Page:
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Unequal distribution of income

Markets may result in a very wide distribution of income, such that some individuals may receive no income at all.

Incomes are earned in a market when individuals sell or hire out their factor of production to others.

Factor incomes include:

  • Wages

  • Rents

  • Interest

  • Profits

However, these incomes can vary considerably, and some individuals cannot earn even a moderate income. In a free market it may be difficult for some individuals to earn an income at all, leaving them unable to buy goods and services.

Income distribution in the UK

Who are most likely to have the least income?

Those who are likely to receive less than ‘average incomes’ include:

  1. The unemployed

  2. The underemployed

  3. The sick and disabled

  4. Those with poor qualifications or low skills

  5. The elderly

  6. Those working in the unofficial labour market where pay is below the legal minimum


Progressive taxes

Governments can intervene in the labour market by altering personal disposable income via the tax and benefits system. This means employing a progressive tax system. Progressive taxes take proportionately more tax at higher incomes and proportionately less tax at lower incomes.

If this is accompanied by welfare payments to those on lower incomes, any gap between high and low income earners can be reduced.

Income tax in the UK is mildly progressive, because:

  1. Individuals on very low incomes pay no income tax. Everyone can earn up to £6,475 before they pay income tax (2009).

  2. A low tax band of 10% for those earning between £6,475 and just over £9,000.

  3. Middle-income earners pay tax on some of their income at the basic rate - currently 22%.

  4. Those on higher incomes pay tax on some of their income at a higher tax rate, such as 40%.

  5. These tax bands help narrow the income gap between the well paid and poorly paid, or unemployed, and so help reduce inequality.

Regressive taxes

Regressive taxes are those where the tax paid, as a percentage of income, falls the higher the level of income, and hence where the burden of the tax is largely on the poor.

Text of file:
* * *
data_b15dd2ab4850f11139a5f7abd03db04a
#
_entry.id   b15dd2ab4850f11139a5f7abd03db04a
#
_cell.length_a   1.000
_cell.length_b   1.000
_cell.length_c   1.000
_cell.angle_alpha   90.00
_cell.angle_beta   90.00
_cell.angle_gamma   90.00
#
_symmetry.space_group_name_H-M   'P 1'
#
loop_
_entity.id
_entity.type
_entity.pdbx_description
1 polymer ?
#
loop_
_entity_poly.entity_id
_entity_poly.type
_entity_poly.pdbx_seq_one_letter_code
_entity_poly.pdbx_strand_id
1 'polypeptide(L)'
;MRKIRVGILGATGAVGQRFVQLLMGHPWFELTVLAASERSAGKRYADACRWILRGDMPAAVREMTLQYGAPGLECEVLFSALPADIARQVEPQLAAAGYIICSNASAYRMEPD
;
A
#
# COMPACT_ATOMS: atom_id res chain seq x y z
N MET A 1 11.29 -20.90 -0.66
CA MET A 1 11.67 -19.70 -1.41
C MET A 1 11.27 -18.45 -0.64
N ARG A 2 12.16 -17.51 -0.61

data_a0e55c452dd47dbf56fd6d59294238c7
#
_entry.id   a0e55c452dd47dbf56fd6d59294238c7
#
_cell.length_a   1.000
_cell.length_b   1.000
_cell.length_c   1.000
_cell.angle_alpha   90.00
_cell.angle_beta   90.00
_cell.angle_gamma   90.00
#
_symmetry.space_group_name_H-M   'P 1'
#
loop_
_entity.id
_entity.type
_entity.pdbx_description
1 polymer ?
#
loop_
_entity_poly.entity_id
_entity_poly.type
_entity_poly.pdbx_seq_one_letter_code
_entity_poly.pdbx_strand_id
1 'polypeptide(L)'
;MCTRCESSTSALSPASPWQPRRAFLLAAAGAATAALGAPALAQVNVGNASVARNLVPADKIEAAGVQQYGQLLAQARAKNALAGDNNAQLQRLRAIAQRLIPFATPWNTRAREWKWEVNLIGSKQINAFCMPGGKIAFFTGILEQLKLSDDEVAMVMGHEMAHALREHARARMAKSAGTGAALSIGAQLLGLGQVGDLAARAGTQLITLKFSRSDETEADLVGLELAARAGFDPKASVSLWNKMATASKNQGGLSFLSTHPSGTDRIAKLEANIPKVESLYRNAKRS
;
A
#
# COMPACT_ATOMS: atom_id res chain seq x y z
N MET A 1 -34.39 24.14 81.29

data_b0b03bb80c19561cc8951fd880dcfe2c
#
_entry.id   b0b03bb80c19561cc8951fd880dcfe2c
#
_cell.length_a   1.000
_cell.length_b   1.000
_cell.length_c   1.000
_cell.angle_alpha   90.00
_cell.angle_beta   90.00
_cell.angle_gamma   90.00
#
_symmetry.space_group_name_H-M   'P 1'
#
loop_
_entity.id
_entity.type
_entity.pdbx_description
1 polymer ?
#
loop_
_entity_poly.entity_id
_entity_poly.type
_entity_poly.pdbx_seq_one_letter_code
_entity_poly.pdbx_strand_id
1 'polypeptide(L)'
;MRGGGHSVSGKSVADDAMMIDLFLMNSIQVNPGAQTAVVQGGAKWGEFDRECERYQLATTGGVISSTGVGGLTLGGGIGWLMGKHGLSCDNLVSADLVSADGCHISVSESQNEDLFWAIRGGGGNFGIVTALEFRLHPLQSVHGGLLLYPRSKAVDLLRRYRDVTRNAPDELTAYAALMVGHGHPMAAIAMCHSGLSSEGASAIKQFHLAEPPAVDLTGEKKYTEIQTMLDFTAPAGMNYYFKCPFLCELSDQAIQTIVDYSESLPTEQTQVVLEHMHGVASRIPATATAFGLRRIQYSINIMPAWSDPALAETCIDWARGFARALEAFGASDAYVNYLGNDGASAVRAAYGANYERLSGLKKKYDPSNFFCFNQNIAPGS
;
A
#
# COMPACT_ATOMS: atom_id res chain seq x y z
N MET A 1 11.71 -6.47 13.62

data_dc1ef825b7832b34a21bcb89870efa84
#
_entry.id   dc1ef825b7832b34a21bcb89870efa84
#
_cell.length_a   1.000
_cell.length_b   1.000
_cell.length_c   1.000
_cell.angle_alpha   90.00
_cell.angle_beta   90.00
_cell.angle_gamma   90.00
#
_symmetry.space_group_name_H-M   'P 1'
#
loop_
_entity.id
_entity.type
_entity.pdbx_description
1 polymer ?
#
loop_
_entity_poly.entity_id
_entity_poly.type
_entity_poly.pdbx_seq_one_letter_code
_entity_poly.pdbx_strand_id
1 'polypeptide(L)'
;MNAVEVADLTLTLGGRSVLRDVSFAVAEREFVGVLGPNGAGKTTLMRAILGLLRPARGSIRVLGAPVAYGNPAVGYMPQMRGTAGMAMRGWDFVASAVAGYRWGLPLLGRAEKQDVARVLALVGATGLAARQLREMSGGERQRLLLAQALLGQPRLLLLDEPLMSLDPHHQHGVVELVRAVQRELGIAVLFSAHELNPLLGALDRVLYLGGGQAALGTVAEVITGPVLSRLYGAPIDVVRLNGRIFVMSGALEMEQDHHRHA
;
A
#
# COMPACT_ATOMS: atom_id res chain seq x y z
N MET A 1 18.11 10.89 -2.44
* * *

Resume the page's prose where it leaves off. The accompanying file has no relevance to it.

Example of a regressive tax

VAT, currently at 15.%, is a regressive tax as it takes no account of an individual’s income. For example, consider three different drivers, all of whom drive the same distance each year, but each earn a different incomes.

  • Mr Brown earns £10,000 per year

  • Mrs Green earns £50,000

  • Miss Black earns £200,000

If it is assumed that they all drive to work and buy 3000 litres of petrol per year at £1 per litre, of which 15% is VAT, then it can be seen that there is a considerable difference in terms of the proportion of their income that goes to the government in VAT:

  • Mr Brown earns £10,000 per year, and pays 4.5% of his income in petrol taxes

  • Mrs Green earns £50,000, and pays 0.9%, and

  • Miss Black earns £200,000, and pays 0.23%

Welfare benefits

Not all individuals have the opportunity or ability to sell their labour in the labour market. To help provide a basic level of personal income a government may also provide transfer benefits, such as:

  1. Unemployment benefit (Job Seekers Allowance - JSA)

  2. Income support (IS)

  3. Housing benefit

  4. Old age pension

  5. Child benefit

  6. Sick benefit

  7. Disability benefit

  8. Child tax credit and working tax credit.

Many of these individual benefits will be incorpoated into a single universal benefit (uUniversal Credit), introduced in 2013.

More on Universal Benefit....


These benefits may compensate for the failure of labour markets to provide sufficient rewards, but such intervention can be criticised because:

  1. It may create a disincentive effect, which occurs when individuals are discouraged from working hard, because they pay more taxes.

  2. It may create moral hazard, where some individuals may not make an effort to find ways to improve their own position because the state provides insurance against poverty, unemployment and disability.

See also:

National Minimum Wage


Welfare reforms and universal benefit